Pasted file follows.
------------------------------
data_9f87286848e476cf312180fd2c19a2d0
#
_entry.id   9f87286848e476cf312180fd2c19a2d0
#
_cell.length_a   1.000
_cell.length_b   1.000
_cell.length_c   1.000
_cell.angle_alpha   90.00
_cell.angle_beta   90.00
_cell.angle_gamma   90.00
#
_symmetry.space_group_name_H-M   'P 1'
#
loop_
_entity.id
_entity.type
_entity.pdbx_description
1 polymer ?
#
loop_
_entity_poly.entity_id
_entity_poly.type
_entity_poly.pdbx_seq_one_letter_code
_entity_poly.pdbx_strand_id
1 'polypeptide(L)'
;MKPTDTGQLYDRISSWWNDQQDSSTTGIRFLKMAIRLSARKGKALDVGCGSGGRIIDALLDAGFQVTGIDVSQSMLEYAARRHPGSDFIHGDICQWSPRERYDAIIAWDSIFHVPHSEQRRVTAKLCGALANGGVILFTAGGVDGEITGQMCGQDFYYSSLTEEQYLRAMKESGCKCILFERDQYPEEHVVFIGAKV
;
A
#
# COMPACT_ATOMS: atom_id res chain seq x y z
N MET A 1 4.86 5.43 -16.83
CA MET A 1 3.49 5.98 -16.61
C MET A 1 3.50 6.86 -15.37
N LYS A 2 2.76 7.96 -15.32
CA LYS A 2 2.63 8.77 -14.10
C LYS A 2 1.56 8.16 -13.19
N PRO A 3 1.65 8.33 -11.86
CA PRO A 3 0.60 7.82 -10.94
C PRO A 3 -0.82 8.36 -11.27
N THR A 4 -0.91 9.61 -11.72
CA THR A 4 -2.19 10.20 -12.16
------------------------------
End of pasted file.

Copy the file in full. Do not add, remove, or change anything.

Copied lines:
data_9f87286848e476cf312180fd2c19a2d0
#
_entry.id   9f87286848e476cf312180fd2c19a2d0
#
_cell.length_a   1.000
_cell.length_b   1.000
_cell.length_c   1.000
_cell.angle_alpha   90.00
_cell.angle_beta   90.00
_cell.angle_gamma   90.00
#
_symmetry.space_group_name_H-M   'P 1'
#
loop_
_entity.id
_entity.type
_entity.pdbx_description
1 polymer ?
#
loop_
_entity_poly.entity_id
_entity_poly.type
_entity_poly.pdbx_seq_one_letter_code
_entity_poly.pdbx_strand_id
1 'polypeptide(L)'
;MKPTDTGQLYDRISSWWNDQQDSSTTGIRFLKMAIRLSARKGKALDVGCGSGGRIIDALLDAGFQVTGIDVSQSMLEYAARRHPGSDFIHGDICQWSPRERYDAIIAWDSIFHVPHSEQRRVTAKLCGALANGGVILFTAGGVDGEITGQMCGQDFYYSSLTEEQYLRAMKESGCKCILFERDQYPEEHVVFIGAKV
;
A
#
# COMPACT_ATOMS: atom_id res chain seq x y z
N MET A 1 4.86 5.43 -16.83
CA MET A 1 3.49 5.98 -16.61
C MET A 1 3.50 6.86 -15.37
N LYS A 2 2.76 7.96 -15.32
CA LYS A 2 2.63 8.77 -14.10
C LYS A 2 1.56 8.16 -13.19
N PRO A 3 1.65 8.33 -11.86
CA PRO A 3 0.60 7.82 -10.94
C PRO A 3 -0.82 8.36 -11.27
N THR A 4 -0.91 9.61 -11.72
CA THR A 4 -2.19 10.20 -12.16